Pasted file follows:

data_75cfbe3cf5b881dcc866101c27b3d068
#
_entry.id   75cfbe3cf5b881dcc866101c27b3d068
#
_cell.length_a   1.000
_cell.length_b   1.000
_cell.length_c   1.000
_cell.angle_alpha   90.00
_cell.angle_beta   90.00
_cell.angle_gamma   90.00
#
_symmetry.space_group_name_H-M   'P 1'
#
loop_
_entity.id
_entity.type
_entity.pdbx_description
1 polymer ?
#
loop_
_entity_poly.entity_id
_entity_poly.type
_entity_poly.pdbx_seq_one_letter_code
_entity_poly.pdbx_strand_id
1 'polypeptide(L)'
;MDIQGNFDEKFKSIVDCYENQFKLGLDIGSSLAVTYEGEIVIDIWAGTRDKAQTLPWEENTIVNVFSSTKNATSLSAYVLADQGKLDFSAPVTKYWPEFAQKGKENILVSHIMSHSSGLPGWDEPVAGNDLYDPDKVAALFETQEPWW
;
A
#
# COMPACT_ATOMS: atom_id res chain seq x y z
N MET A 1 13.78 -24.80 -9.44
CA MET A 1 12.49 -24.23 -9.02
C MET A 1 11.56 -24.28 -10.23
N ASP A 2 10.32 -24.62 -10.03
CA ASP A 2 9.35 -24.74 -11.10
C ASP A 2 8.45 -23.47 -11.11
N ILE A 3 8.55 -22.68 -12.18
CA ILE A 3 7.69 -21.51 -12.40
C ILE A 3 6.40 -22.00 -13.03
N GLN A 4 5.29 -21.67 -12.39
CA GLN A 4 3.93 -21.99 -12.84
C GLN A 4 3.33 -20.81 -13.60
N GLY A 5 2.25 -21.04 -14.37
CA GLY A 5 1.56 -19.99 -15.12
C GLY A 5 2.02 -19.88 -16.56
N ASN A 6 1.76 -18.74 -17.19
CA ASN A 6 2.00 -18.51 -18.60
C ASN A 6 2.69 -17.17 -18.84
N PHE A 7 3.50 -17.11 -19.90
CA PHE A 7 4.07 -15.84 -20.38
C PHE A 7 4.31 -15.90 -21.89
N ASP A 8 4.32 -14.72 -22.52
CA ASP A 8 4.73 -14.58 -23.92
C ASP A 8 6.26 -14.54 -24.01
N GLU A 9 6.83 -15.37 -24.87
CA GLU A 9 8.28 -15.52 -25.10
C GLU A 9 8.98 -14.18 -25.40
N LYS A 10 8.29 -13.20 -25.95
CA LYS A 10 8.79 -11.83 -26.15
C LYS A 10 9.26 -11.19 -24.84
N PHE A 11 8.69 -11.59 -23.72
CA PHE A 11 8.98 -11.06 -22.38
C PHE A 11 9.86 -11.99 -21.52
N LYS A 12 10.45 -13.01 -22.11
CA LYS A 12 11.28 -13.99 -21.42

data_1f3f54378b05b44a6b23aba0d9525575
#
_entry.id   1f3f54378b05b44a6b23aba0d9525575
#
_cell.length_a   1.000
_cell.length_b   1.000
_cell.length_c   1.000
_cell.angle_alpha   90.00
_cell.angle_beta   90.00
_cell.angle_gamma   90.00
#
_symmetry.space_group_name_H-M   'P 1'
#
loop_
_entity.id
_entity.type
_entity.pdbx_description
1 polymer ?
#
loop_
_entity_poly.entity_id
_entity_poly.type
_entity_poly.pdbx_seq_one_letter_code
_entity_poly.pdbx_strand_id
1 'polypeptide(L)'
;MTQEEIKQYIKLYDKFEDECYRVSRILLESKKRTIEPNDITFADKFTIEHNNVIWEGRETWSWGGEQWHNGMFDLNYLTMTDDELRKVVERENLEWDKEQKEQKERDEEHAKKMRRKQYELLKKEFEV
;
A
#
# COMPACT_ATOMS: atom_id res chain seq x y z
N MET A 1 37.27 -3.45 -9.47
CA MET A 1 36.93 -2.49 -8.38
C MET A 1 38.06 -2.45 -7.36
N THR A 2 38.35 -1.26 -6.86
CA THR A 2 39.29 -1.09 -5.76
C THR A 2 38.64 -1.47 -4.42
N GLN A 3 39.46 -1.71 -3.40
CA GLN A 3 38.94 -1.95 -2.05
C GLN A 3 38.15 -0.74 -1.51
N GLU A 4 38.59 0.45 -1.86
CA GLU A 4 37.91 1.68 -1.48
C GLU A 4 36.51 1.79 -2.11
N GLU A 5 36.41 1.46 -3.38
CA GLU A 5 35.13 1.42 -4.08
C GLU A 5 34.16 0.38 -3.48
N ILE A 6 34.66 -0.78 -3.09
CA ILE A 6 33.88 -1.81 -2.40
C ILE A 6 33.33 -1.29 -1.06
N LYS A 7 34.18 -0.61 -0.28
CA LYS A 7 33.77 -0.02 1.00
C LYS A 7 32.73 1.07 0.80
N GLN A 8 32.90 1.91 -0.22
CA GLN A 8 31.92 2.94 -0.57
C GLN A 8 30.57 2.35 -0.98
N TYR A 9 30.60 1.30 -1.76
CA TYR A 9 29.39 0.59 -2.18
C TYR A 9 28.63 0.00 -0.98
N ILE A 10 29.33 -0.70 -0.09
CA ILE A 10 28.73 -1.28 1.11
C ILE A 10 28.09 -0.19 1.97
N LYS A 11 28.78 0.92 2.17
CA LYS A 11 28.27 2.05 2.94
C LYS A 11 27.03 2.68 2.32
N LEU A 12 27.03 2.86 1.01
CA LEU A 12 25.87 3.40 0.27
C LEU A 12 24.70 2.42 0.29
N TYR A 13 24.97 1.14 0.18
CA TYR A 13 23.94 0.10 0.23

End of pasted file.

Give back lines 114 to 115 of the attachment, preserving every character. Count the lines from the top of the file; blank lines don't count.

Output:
N LYS A 7 34.18 -0.61 -0.28
CA LYS A 7 33.77 -0.02 1.00